You will increasingly hear the word sustainability being used in connection with construction work. Carrying out construction in a sustainable way affects everyone in and around the industry.
Sustainable buildings are built with materials that are resource efficient and have a low environmental impact. They are energy efficient, reduce water consumption, create minimum waste and improve the natural environment and human health.
One element of sustainability is to carry out construction work in a responsible way to avoid any environmental damage that could cause problems for future generations.
Examples of good practice are listed below.
- Designing out waste, such as making the unit off site, making site dimensions to match standard product sizes, or adjusting site levels to reduce the amount of excavated material going off site.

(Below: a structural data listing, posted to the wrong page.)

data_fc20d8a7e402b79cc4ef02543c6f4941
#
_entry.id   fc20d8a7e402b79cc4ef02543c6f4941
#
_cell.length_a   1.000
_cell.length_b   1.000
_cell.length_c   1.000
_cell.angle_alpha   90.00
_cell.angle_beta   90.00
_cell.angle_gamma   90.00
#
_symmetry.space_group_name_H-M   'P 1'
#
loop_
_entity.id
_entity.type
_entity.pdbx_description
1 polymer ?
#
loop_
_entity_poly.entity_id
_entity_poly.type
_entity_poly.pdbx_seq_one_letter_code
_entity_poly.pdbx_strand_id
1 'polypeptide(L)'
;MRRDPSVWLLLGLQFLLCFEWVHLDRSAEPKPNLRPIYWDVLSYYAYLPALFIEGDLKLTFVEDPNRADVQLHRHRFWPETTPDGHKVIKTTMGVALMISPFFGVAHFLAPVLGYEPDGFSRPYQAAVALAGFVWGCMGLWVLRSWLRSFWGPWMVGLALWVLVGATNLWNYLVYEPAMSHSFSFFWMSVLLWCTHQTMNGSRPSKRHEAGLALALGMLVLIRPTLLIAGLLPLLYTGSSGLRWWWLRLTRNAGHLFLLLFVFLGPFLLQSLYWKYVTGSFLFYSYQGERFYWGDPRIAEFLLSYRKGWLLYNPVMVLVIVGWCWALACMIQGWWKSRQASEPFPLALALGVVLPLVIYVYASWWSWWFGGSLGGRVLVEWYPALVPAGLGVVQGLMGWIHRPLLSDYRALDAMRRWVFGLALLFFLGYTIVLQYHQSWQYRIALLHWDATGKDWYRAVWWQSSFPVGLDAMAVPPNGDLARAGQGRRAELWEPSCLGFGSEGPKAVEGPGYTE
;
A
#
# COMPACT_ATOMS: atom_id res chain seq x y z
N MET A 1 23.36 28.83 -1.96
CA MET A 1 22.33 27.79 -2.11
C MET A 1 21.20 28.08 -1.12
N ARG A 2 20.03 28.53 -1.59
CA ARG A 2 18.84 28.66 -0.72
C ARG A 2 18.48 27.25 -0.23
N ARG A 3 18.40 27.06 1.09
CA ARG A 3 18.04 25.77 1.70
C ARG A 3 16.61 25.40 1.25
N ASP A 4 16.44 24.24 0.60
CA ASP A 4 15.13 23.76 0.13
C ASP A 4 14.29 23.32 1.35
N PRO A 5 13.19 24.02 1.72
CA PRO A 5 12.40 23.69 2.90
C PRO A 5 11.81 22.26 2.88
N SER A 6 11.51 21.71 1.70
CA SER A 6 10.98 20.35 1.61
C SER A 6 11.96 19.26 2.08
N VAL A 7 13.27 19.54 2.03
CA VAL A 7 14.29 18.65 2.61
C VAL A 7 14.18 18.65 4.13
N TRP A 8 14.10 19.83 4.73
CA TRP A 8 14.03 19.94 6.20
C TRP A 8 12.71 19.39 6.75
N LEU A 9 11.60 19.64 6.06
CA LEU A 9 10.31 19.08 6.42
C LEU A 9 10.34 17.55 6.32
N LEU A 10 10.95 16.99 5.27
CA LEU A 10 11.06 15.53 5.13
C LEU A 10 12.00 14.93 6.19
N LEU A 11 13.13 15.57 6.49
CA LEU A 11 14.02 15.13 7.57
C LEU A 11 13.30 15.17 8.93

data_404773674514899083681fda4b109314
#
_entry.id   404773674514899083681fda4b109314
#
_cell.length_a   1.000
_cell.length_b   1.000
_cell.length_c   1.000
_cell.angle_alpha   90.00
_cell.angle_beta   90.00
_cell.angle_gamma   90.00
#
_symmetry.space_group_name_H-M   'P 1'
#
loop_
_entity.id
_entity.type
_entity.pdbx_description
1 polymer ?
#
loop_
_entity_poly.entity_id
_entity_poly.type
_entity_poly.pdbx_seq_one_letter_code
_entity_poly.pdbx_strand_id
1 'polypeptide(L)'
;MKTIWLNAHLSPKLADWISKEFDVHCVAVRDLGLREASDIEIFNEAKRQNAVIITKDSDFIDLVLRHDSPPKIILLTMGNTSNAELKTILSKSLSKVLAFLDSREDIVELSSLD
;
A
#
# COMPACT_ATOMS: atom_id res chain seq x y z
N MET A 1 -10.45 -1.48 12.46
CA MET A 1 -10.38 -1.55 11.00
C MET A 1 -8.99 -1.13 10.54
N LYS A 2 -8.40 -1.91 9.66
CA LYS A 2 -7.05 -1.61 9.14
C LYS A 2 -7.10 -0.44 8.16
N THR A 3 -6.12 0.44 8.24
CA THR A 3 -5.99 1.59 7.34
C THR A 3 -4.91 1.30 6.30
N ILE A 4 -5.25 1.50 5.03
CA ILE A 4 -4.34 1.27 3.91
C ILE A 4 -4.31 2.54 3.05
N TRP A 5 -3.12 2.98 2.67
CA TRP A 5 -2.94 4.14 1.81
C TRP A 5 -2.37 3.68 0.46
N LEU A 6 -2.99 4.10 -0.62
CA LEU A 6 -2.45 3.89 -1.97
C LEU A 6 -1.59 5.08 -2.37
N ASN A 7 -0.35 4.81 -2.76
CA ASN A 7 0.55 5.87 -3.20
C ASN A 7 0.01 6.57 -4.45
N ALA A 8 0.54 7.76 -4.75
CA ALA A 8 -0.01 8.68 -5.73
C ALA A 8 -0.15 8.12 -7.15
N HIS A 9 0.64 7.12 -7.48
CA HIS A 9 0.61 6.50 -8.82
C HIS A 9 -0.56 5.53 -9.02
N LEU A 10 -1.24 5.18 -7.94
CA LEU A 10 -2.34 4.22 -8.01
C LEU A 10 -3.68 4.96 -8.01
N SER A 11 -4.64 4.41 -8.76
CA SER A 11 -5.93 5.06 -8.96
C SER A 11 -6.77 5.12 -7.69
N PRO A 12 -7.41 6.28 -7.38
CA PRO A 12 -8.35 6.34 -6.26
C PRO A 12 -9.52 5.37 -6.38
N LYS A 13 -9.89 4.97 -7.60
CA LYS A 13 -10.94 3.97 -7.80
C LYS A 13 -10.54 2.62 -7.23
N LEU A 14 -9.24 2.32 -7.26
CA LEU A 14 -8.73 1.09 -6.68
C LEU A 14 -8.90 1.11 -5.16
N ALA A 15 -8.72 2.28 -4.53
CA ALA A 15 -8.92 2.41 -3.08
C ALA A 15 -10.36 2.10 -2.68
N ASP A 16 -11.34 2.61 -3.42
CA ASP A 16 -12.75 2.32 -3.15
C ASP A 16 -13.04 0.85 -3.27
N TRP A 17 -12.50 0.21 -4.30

- Using local labour and services to support the local economy and reduce energy and emissions associated with travel.
- Using locally produced materials to minimise transportation of raw materials and finished goods, to reduce the project’s carbon footprint.
- Saving energy and water by recycling rainwater, good maintenance of vehicles and turning off equipment and taps when not in use.
- Avoid creating pollution that will damage the environment.
- Using reclaimed or recycled materials or materials with a high recyclable content.
- Only using timber and other wood products that can be fully traced to sustainably managed forests.
- Reusing leftover materials wherever possible to conserve raw materials and save the energy it would take to produce new.
- Segregating waste into different types, so it can be reused or recycled more easily.
- Implementing good storage management procedures to avoid damage, pollution, double handling, rain damage and breakages.
- Fuel, energy, water, materials and time are often wasted on construction sites – practices which need to be stopped or at least reduced.